Spicy brown mustard as accompaniment
Parsley for garnish
Rinse the meat several times under cool water to remove any excess salt.
Place the onions in the bottom of the crock pot, followed by potatoes, the corned beef, spice package, bay leaves, and garlic.
Pour in the water, enough to cover all ingredients. Cook on low for 3 hours.
Add the cabbage on top, pushing it down into the water. Continue cooking on low for another 5-7 hours until the beef is tender.
Remove the meat from the pot and set on a tray; cover with foil and allow to rest for 15 minutes. Slice by cutting across grain and place on a platter. Remove and discard the bay leaves; arrange the potatoes and cabbage around the sliced meat to serve.
Note: If you are worried that the potatoes will be cooking too long, you can leave them out of the recipe; just cook and serve separately.
Cheesy Mashed Potatoes
This dish teams well with the Guinness stew. It’s also good with just about any other meat dish, from sliced ham to grilled chicken. DeAnne gets rave reviews on this specialty.
3 pounds small white potatoes, peeled
1 tablespoon Kosher salt
1 stick (8 tablespoons) butter, at room temperature, separated
1 ½ cups half & half, at room temperature, separated
½ cup sour cream
½ cup white cheddar cheese, hand grated
½ teaspoon black pepper
Put potatoes in a large pan and cover with water. Bring to a boil and cook 20-30 minutes until potatoes are tender. Drain and set aside in the same bowl you cooked them in.
In a separate pan over low heat melt 4 tablespoons of the butter and ¾ cup half & half.
Mash the potatoes to break them up into small pieces; slowly add the melted butter and half & half, mixing them together on the lowest speed of mixer.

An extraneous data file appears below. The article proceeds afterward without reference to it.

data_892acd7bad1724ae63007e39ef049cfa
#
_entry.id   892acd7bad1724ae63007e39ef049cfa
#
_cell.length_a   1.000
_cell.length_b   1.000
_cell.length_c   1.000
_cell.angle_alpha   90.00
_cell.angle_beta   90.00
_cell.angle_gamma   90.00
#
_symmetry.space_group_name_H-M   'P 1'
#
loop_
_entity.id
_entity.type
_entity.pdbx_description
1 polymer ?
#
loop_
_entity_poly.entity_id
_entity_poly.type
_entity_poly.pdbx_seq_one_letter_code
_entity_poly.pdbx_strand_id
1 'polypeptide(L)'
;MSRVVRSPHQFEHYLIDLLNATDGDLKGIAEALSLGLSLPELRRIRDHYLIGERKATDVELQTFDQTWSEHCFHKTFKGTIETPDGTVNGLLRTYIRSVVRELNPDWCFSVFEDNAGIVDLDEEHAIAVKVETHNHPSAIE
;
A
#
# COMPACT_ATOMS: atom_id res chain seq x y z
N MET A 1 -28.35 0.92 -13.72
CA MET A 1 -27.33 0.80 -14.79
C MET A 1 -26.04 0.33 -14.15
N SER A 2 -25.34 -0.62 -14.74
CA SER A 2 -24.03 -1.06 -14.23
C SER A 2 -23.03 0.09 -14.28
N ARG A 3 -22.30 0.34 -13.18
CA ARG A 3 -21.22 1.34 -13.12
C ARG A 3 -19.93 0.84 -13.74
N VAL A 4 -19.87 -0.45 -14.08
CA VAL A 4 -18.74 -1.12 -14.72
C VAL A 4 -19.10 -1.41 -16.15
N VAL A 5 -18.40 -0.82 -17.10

Then by hand fold in the remaining butter and half & half, followed by the sour cream, cheddar cheese and pepper. Fold together until just mixed. Serve immediately.
Crème de Menthe Brownies
1 box Ghirardelli dark chocolate or double chocolate variety brownie mix
1 stick of butter, at room temperature
2 cups powdered sugar
¼ cup green crème de menthe
Preheat oven to 325 degrees.
Prepare brownie mix and pan according to package directions. Cook and then cool brownies on a rack. When completely cooled, cover and refrigerate until cold.
Mix together the butter and powdered sugar in food processor, or large mixer, until blended well.
While blending slowly add crème de menthe one tablespoon at a time. The mixture should be a smooth consistency.
Spread the icing over the cold brownies and return to the refrigerator to chill the icing hardens. Remove brownies from refrigerator for 20 minutes before cutting. Store in an airtight container.